Therefore, this review focused on the current status of our knowledge about possible methods of treatment cognitive impairment in MS patients including novel strategies. Research and online content was performed using Medline and EMBASE databases.


The most recent research suggests that cognitive impairment is correlated with brain lesion volume and brain atrophy. The examination of the cognitive impairment is usually based on particular neuropsychological batteries. However, it can be not enough to make a precise diagnosis. This creates a demand to find markers that might be useful for identifying patients with risk of cognitive impairment at an early stage of the disease. Currently the most promising methods consist of neuroimaging indicators, such as diffusion tensor imaging, the magnetization transfer ratio, and N-acetyl aspartate levels. Diagnosis problems are strictly connected with treatment procedures. There are two main cognitive therapies: pharmacological (disease modifying drugs (DMD), symptomatic treatments) and non-pharmacological interventions that are focused on psychological and physical rehabilitation. Some trials have shown a positive association between physical activity and the cognitive function.


This article is an overview of the current state of knowledge related to cognition impairment treatment in MS. Additionally, novel strategies for cognitive impairments such as cryostimulation and other complementary methods are presented.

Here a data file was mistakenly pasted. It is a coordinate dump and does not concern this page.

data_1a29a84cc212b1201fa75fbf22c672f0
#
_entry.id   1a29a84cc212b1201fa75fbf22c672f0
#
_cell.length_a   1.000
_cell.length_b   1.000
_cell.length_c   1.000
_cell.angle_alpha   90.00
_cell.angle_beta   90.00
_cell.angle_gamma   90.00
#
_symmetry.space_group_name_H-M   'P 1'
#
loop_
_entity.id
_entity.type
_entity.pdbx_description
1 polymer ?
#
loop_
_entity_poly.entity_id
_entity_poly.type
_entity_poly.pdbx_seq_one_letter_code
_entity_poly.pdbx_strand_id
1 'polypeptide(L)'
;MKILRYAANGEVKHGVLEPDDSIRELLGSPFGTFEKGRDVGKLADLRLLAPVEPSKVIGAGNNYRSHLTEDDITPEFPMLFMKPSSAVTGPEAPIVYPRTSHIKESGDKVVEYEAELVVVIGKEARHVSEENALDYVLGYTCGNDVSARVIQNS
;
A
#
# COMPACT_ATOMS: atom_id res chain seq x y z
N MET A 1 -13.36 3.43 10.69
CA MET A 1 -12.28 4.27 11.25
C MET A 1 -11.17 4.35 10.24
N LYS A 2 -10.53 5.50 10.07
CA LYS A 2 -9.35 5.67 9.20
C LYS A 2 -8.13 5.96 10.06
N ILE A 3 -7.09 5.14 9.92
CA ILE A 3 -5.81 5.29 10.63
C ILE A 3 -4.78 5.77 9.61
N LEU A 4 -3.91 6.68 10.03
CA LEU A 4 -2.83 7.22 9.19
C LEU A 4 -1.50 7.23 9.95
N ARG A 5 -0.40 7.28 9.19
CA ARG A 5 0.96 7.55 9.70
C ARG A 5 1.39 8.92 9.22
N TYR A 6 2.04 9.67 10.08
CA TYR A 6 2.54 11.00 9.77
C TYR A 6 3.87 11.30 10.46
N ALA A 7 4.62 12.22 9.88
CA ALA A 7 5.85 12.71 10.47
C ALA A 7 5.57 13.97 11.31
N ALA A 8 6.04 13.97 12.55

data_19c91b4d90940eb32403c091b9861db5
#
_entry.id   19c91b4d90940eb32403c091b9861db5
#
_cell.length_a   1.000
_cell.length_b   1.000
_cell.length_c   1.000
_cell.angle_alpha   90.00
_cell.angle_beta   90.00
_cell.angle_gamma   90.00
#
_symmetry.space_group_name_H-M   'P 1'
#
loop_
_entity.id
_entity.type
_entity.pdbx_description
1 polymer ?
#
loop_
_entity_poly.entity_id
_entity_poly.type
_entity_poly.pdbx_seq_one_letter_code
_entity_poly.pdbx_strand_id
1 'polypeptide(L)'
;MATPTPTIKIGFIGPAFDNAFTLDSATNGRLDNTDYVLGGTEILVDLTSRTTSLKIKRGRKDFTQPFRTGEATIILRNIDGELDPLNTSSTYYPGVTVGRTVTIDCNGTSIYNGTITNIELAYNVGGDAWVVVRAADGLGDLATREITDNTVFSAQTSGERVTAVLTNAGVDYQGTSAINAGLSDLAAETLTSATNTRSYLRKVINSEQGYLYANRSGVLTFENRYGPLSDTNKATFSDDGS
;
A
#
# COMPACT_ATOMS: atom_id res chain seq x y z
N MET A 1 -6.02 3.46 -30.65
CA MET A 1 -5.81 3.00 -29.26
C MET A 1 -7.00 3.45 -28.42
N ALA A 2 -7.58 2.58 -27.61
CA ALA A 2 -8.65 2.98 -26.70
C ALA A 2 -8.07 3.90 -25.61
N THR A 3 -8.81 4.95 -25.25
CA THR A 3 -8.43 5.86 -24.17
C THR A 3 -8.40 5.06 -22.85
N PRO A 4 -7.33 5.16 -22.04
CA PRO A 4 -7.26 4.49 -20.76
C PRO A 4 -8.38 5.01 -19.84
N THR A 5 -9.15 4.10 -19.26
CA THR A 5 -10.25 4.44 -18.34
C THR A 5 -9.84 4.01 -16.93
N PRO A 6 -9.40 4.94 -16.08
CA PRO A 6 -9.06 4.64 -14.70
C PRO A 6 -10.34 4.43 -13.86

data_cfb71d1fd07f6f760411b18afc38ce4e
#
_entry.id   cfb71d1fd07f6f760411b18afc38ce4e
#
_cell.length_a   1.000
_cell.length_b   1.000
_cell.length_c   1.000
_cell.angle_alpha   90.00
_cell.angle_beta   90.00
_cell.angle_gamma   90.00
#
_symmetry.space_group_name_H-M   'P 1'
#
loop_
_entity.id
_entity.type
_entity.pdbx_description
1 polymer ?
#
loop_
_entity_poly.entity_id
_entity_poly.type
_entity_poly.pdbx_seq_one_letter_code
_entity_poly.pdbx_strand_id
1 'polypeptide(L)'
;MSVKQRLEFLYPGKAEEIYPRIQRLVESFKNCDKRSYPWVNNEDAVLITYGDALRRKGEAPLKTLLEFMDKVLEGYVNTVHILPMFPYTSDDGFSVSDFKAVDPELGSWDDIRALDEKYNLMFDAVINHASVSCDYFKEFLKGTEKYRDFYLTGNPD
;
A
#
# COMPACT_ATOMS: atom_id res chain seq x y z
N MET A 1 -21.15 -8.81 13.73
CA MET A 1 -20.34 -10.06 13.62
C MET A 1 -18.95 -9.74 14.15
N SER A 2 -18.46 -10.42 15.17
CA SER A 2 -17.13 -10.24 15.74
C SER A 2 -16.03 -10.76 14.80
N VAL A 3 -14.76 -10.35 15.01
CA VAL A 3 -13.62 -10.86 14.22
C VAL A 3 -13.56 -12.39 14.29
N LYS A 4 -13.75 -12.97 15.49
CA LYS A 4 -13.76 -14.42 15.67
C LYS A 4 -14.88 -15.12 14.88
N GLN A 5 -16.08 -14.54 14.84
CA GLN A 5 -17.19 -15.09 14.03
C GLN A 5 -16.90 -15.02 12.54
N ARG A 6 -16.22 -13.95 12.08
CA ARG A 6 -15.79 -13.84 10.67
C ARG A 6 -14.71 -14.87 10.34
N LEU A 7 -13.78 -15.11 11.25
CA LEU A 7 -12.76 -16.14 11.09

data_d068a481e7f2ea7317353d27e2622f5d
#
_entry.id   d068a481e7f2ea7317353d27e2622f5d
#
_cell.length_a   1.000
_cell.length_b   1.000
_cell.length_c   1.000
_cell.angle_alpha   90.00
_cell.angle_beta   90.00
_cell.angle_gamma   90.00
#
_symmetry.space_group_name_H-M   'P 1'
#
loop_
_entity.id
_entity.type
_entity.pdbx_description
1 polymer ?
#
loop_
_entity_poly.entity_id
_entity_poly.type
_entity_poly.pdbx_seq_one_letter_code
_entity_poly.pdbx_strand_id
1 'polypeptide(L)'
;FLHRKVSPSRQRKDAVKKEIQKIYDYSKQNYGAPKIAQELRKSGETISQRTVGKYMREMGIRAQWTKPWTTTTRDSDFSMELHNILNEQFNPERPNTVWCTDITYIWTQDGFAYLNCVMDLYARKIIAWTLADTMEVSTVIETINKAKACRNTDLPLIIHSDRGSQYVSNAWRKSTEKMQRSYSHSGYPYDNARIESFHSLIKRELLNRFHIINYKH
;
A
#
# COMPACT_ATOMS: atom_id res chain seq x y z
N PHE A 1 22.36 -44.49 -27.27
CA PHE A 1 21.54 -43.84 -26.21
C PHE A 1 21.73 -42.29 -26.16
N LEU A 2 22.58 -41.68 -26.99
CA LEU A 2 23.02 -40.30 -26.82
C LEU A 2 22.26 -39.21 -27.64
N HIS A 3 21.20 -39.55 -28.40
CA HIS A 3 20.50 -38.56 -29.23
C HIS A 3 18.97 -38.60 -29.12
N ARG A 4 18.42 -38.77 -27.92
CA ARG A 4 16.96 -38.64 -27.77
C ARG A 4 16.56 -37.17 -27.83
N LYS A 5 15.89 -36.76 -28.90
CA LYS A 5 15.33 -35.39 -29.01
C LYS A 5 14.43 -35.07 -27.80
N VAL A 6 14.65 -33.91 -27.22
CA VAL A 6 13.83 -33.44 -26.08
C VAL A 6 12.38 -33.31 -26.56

Keywords: Multiple sclerosis, cognitive impairment, pharmacology, non-pharmacological therapies, disease-modifying drugs, neurodegeneration

Environmental factors may trigger onset of MS

October 16, 2018
American Friends of Tel Aviv University
A new study finds that certain environmental conditions like salt concentrations and temperature may precipitate structural changes that take place in myelin sheaths in the onset of multiple sclerosis (MS). Myelin sheaths are the 'insulating tape' surrounding axons; axons carry electrical impulses in neurons.
A new Tel Aviv University study finds that certain environmental conditions may precipitate structural changes that take place in myelin sheaths in the onset of multiple sclerosis (MS). Myelin sheaths are the "insulating tape" surrounding axons; axons carry electrical impulses in neurons.
The research demonstrates that myelin sheaths undergo structural transitions when triggered by changes in local environmental conditions, such as salt concentration (salinity) and temperature. These transitions, according to the study, render the body vulnerable to autoimmune attacks that can lead to MS.
The research was led by Prof. Roy Beck of TAU's School of Physics and Astronomy and conducted by Rona Shaharabani, a doctoral student in Prof. Beck's lab, and Maor Ram-On, a doctoral student in Prof. Ronen Talmon's lab at the Technion Institute of Technology. It was published in the Proceedings of the National Academy of Sciences of the USA (PNAS).
Earlier research by Prof. Beck revealed that changes in the structure of myelin sheaths are a factor in the development of MS.
"Current therapeutic approaches have focused on the autoimmune response without identifying the culprit," says Prof. Beck. "We have found that under certain environmental conditions, such as elevated salinity and temperature, myelin sheaths protecting neurons undergo structural transitions consistent with pathological myelin structures in multiple sclerosis."
Physiological conditions are regulated in the body itself, but temperature and salinity are subject to localized external changes. The results presented in the study suggest that even minor changes in these conditions may trigger multiple sclerosis.